Hundreds of interns from different countries have also lived and worked on the farm. In the summer of 2014, Katherine Henri was one of them. While growing up in New York City, Henri had loved animals and volunteered at the zoo, but farming was new to her.
“Interning at the farm was wonderful,” she said. “I was 19 years old and knew very little about growing anything. I found Dick’s wealth of knowledge amazing. That summer sparked this lifelong obsession I now have with agriculture. I’ve developed a much deeper appreciation for nature.”
Henri especially enjoyed it when children came to visit.
“Kids from urban areas would come for a day, and farm life would blow their minds,” she said. “It gave them experiences they’d never had before.”
More than just tasks
Henri credits Riseling for her personal transformation.
“The physical labor, living communally, being responsible, preparing meals, and doing chores—it all helped me to grow as an individual,” she said. “The idea that we are all working together was very valuable. It gave me a sense of purpose. These are not just tasks, but a lifestyle. You become lost in it.”
On top of running a farm and hosting educational programs, Riseling produced a local weekly call-in radio show called “Designs for the Future” and wrote a weekly newspaper column, “Greening Sullivan.” Unfortunately, a vehicle accident seven years ago forced Riseling to slow down.
“I had just bought a used Prius from my neighbor, and I got hit by another car,” he said. The accident impaired Riseling’s cognitive abilities, and although most people wouldn’t notice, he has never fully recovered. “I still have issues with memory.”
Since the accident, he has stopped doing the radio show and newspaper column, but the farm work continues. Marissa Neiman interned throughout 2016. She had met Riseling at a sustainable food conference the year before and felt an immediate connection.
“I just felt like he and Sonja were people I wanted to know,” she said. “I had a very different life at the time but decided to change careers and become a midwife. Part of it was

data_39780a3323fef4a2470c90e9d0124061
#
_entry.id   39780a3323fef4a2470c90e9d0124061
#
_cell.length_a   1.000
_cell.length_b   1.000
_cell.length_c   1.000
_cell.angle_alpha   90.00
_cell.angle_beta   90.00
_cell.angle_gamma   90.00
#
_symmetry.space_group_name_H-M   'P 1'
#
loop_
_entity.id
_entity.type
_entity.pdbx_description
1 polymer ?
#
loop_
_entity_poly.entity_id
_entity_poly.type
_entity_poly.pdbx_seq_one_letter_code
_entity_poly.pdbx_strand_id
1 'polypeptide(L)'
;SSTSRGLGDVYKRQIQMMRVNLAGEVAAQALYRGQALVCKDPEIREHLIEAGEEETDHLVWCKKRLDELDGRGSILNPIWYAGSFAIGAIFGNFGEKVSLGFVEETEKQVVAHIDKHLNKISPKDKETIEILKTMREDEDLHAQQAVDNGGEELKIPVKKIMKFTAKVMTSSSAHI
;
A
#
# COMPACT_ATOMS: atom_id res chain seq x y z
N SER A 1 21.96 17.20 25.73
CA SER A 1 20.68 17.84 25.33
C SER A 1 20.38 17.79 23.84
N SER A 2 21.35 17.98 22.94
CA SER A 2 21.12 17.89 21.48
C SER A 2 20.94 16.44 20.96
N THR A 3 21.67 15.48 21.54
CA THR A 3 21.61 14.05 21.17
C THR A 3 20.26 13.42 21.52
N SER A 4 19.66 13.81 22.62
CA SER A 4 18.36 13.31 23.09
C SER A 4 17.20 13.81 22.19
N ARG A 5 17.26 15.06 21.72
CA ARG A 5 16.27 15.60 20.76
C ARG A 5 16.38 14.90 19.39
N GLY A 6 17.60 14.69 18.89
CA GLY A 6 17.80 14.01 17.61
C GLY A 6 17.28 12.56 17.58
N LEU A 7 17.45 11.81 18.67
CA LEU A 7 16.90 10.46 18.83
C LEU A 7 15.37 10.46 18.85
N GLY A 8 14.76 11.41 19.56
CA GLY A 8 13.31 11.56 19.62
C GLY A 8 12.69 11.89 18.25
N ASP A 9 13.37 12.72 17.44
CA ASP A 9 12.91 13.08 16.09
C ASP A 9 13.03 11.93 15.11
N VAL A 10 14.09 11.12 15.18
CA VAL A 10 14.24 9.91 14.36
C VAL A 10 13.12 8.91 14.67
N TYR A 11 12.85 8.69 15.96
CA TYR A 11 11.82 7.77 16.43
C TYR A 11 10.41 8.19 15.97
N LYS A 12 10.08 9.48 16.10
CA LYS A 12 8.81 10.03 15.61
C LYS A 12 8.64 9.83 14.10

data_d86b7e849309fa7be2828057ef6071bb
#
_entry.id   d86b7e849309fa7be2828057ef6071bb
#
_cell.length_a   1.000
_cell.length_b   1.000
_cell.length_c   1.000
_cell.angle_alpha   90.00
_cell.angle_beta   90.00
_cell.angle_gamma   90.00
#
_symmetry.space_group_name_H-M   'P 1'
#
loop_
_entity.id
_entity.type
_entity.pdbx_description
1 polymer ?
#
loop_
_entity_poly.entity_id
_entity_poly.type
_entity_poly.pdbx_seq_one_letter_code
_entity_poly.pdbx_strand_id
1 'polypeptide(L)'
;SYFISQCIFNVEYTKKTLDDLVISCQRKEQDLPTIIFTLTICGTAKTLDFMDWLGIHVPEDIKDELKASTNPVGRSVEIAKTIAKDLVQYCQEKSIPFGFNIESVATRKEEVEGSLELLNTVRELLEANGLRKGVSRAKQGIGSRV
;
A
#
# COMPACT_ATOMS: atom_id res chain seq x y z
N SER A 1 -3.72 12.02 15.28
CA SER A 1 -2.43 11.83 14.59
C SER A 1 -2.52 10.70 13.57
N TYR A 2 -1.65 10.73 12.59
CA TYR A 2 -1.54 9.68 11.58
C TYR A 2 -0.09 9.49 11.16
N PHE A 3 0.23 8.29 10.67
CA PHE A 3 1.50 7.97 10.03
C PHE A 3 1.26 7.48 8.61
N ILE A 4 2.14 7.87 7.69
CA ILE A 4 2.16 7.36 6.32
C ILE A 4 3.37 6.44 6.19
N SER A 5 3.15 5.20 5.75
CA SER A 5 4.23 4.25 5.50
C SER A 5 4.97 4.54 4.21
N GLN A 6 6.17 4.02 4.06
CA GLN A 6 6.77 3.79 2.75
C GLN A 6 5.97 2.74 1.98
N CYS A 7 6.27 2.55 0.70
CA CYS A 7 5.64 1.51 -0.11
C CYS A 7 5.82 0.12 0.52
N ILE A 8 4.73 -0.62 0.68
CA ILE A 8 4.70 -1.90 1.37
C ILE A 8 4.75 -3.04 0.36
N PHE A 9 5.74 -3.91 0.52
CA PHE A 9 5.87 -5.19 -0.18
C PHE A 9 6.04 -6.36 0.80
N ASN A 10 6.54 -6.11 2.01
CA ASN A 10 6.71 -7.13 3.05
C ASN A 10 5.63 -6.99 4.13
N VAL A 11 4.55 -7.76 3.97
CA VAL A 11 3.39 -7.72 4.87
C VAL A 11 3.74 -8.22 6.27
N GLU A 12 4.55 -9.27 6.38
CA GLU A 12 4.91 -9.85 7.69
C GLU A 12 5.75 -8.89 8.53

that I wanted a different relationship with the earth, and farming was my first foray into that. “
Neiman wanted to live in an agricultural setting while she went back to school.
“I called Dick and Sonja and told them I’d like to live there and work while I took classes,” she said. “Sonja wasn’t so sure, but Dick said, ‘Great! Come to the farm!’ That is just who Dick is. I enrolled in the local community college, and they provided room and board in exchange for help with their projects.”
Initially, Neiman helped them build a website and create a book about the farm. But then spring came.
“It was time to plant,” she said. “It was also lambing season, when all the lambs are born. Sonja said to me ‘So, you want to be a midwife? Come to the barn and be a midwife.’ It was incredible.”
The first lamb Neiman helped to birth was breech. “I had to put my arm up the sheep to my elbow,” Neiman said. “It was so tight that I thought my arm was going to break, but Sonja said I was fine. I learned so much that day.”
‘A deep spiritual experience’
Neiman also learned a lot about plants by working with Riseling in his indoor greenhouse.
“Even though he’s been planting forever, Dick approaches it like a student,” she said. “He wonders about things like whether to plant the zucchini earlier and whether to plant the cucumbers next to the herbs. He taught me how everything changes each year. And the weather is changing. And our needs are changing. We always have to adapt.”
Another thing that touched Neiman was Riseling’s burial practices. “I was so moved by how lovingly Dick could slaughter an animal,” she said. “He always did it privately, but when you saw him carry off the animal, he did it with such tenderness. He’s very connected to the earth and never lets himself get too far away from the cycles of life.”
Now that Riseling is 81 years old, he is thinking about the future of the farm.
“My number one desire is that it will be a farm cooperative village owned by a nonprofit,” said Riseling. “It would be divided up into five or six lots where people would live and produce food. It would be open to the public most days of the week. Nothing brings people together like agriculture.”
Riseling also hopes to have gardens for people to rent at low cost—$25 a year—and that there will be workshops to educate people about agriculture and sustainable living.
“This kind of life is a deep, spiritual experience that everyone can share every day with the wind, sun, plants, and animals,” he said. “Ultimately, my greatest dream is that future generations will know that the land does not belong to us, but we belong to the land. That knowledge should make people happier and more loving. We should all be loving and laughing a lot more.”
Lauren Yanks ‘19 M.Div. is a writer and professor and Executive Director of the Blue Butterfly Foundation, a nonprofit organization that helps educate women and children who have been trafficked and enslaved.
March 18, 2021